Now? You know what's happening. I don't call it "entertaining" necessarily to watch other people play poker, but it's strangely useful, like learning how to cook lamb from a cooking show. Since deciding to play in the 2006 World Series, I find these shows invariably suck me in. What am I missing? Is there anything I do wrong? Can I pick up any tips? I want to be totally prepared for this summer.

Unfortunately, thousands of others are doing the same thing. Fortunately, many of them suck at poker. More fortunately, they don't even realize it.

I found this out during a recent Vegas trip. Just so you know, I started playing poker six years ago, back when "Rounders" was running 30 times a day on cable, brainwashing me into following in Mike McD's footsteps. When my buddies and I trekked to Vegas twice a year, it was always to play blackjack or craps. Poker was considered deadlier than a hooker in Haiti, a Bad Ideas Jeans moment all the way around. We'd be eaten alive. That's what we thought.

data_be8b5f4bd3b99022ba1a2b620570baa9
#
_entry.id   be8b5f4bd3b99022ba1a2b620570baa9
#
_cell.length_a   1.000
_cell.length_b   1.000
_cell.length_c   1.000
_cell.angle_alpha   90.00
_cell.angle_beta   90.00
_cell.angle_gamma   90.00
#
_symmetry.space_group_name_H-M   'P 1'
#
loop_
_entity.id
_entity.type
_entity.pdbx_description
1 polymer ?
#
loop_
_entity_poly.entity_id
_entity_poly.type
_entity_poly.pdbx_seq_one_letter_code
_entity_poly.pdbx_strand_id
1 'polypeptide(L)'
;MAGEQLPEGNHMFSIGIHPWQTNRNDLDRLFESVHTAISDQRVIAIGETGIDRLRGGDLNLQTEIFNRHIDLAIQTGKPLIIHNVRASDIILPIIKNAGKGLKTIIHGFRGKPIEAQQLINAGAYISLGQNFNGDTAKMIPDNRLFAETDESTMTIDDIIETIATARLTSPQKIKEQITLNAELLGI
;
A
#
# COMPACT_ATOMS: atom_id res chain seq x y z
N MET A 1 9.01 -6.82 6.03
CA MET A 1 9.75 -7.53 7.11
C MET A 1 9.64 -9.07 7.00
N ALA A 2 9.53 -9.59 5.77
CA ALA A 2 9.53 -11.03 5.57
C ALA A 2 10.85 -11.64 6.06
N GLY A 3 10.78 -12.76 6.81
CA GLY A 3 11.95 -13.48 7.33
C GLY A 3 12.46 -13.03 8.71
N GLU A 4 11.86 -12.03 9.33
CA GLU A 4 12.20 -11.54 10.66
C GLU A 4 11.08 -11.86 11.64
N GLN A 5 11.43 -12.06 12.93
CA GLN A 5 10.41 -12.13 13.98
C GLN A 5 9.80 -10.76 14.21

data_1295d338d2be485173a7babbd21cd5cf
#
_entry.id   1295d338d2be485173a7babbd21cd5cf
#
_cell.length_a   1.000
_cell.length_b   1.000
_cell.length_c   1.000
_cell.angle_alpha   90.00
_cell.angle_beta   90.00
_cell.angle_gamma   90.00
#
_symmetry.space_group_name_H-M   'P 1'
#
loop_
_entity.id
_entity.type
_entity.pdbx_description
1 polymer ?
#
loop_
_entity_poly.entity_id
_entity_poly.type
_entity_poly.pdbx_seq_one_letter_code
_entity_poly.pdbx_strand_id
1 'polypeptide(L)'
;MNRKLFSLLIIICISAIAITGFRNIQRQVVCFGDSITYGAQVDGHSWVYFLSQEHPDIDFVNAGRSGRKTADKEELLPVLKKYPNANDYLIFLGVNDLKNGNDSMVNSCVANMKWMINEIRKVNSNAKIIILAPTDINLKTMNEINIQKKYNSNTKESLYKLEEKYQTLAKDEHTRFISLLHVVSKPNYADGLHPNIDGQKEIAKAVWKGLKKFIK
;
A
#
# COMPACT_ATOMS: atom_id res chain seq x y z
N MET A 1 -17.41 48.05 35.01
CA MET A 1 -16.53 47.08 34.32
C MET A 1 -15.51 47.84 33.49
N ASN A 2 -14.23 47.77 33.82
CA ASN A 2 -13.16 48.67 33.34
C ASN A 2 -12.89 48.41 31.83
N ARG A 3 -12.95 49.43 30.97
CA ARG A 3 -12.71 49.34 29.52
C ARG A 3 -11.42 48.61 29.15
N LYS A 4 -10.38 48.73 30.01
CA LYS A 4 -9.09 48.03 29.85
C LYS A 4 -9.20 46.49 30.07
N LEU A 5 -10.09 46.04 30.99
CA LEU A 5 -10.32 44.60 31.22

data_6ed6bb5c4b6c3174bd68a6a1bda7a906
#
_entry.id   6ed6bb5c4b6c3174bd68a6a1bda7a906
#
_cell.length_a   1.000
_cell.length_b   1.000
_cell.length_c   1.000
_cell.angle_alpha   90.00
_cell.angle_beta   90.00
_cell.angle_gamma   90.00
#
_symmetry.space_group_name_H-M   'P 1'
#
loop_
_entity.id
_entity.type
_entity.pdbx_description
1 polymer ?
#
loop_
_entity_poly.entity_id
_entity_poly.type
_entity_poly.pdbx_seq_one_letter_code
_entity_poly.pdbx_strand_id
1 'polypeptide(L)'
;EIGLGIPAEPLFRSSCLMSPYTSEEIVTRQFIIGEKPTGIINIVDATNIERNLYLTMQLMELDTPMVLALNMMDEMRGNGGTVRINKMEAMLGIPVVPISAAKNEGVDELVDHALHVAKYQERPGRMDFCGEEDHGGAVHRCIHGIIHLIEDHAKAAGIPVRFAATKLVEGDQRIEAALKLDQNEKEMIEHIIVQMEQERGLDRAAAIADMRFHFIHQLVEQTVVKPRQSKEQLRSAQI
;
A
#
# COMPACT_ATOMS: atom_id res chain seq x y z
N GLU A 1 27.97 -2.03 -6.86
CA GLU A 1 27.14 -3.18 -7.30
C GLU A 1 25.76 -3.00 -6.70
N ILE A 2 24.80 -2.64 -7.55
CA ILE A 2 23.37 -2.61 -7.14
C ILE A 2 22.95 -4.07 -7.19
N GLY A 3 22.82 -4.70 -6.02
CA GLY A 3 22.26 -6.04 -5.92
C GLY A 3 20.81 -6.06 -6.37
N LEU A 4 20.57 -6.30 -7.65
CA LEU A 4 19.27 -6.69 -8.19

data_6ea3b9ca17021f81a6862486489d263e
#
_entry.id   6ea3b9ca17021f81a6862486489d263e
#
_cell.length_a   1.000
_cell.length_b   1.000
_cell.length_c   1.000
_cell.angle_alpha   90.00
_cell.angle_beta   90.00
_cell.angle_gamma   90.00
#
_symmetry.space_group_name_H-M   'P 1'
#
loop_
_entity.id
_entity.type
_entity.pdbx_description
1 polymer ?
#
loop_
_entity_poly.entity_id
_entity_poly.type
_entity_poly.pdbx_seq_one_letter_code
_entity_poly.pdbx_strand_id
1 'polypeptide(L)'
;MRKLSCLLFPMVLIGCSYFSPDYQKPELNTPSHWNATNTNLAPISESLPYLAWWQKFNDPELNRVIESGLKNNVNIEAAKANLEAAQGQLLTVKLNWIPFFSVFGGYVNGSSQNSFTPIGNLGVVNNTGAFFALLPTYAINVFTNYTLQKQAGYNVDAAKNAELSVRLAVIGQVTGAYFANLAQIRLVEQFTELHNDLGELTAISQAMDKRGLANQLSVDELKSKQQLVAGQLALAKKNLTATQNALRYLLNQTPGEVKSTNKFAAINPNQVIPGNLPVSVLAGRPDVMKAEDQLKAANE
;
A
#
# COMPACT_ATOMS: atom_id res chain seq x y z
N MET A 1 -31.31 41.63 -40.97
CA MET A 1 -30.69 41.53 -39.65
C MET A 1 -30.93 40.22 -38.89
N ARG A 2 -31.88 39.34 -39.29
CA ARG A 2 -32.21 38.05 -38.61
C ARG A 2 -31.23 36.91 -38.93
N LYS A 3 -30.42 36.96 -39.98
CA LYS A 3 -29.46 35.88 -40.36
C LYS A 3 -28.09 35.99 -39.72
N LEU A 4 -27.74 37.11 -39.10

So when I sucked it up and played stud at the Mandalay Bay in 2000, my friends were appalled. And terrified. And impressed. I ended up winning $400, most of it on a straight flush that had the regulars ready to strangle me. One of my most satisfying gambling moments ever. If only I'd been dressed like Chuck Schick. In those days, everyone at the table in Vegas knew how to play. They sat around taking smaller pots off one another, waiting for schmucks like me to come along, the preppies who emulated McD. Then they took turns bleeding us. Over the next three years, I received the same reaction every time I sat down. The lifers would look me over like horny prisoners salivating over fresh meat. But I always held my own. (Of course, I was only playing stud, which is like the D-League to hold'em's NBA.) Then Chris Moneymaker happened and ESPN's poker shows took off, and suddenly there were long lines in poker rooms and schools of fish itching to play. Poker wasn't just for hard-core lifers anymore.